0 Pooley said mitigating damages are a of suspi
common complaint, when a worker can't Kwon
earn an equal amount after being fired. said. "I
"Lawsuits are usually for damages, I have b
not for reinstatement," Pooley said. tain pre
Even when a contract is breached, a rape
Pooley said, it is not required that the and we
employee receive the remaining salary. ations."
"It isn't automatic that you get your But s
salary for the remainder of the con- martial
tract," Pooley said. Individ
- The Associated Press contributed to results
this report.
'U' Study finds

By Mike Spahn
Daily Staff Reporter
Education, tax relief, and plans for
the 21st Century will be the center-
pieces of Gov. John Engler's eighth
State of the State address tonight in
Lansing.
Engler spokesperson John Truscott
said the speech will encompass a wide
range of topics.
"We will give a new angle, a new
twist to the issues," Truscott said.
Education reform, criminal justice,
jobs, the economy, the environment and
taxes will all be discussed."
LSA sophomore Kelley Boland, sec-
retary of the campus chapter of the
College Democrats, said she anticipates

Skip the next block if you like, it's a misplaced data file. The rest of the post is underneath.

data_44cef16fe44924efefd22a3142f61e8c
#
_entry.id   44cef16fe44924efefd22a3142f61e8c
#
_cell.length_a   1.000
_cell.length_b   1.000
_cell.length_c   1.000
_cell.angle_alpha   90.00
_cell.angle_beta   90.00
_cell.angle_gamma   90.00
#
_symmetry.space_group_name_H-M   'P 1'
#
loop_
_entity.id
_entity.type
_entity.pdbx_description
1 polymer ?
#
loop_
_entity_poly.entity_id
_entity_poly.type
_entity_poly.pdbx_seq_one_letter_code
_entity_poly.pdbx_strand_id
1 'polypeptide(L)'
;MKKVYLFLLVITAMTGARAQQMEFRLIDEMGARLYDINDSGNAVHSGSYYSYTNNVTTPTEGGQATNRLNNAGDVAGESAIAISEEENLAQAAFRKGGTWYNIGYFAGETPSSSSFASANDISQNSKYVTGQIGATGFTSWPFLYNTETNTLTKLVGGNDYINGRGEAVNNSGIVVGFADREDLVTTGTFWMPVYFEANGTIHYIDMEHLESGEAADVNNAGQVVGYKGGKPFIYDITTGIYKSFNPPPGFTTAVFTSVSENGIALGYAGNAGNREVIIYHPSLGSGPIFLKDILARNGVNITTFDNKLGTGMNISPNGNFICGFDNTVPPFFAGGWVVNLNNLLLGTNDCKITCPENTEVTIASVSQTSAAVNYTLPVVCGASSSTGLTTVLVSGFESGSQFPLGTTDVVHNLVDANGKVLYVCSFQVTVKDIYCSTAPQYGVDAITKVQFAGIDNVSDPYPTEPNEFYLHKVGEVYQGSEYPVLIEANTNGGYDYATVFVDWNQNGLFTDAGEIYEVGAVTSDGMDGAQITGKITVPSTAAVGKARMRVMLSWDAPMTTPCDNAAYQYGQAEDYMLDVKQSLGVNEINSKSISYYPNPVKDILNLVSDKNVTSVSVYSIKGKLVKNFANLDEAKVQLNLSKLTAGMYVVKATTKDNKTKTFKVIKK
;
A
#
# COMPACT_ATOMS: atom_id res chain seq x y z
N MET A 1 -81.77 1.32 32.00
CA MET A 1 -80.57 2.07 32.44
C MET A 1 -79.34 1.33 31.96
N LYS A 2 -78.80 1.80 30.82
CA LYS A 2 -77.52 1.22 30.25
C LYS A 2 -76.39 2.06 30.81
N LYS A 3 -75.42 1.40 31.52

a broad-based speech that will touch on
all the key issues facing the state.
"I'm hoping he gives a speech simi-
lar to President Clinton's," Boland said.
"He needs to say where the state is and
where it's going."
A key part of the speech, Boland
said, will be the plans for the state
Engler will outline. She said these
detailed plans are especially important
because this is an election year.
"He hasn't given a specific plan to
fix the many problems in Michigan
yet," Boland said.
Engler will propose a plan to ensure

that elementary school children are
reading at or above the standards of
their grade level by the fourth grade,
Truscott said.
"Before kids enter school, parents
must have the knowledge to prepare
their children for reading in school:'
Truscott said. "We have to ... end social
promotion in our schools."
Truscott said Engler also w ill discuss
the state's economic success during the
past eight years.
"In the 1980s, nobody could have
imagined we would be where we are
today," Truscott said. "We lagged
behind, but now we must build on our
success"
Boland said the most important
issues on her mind are education, the
environment and the infrastructure of
the state's roads.
While this will not be a campaign
speech, some expect Engler to use the
address to launch his re-election cam-
paign.
"In a lot of ways this speech kicks off
the re-election cycle for Engler.
Boland said.
But Truscott said Engler will not use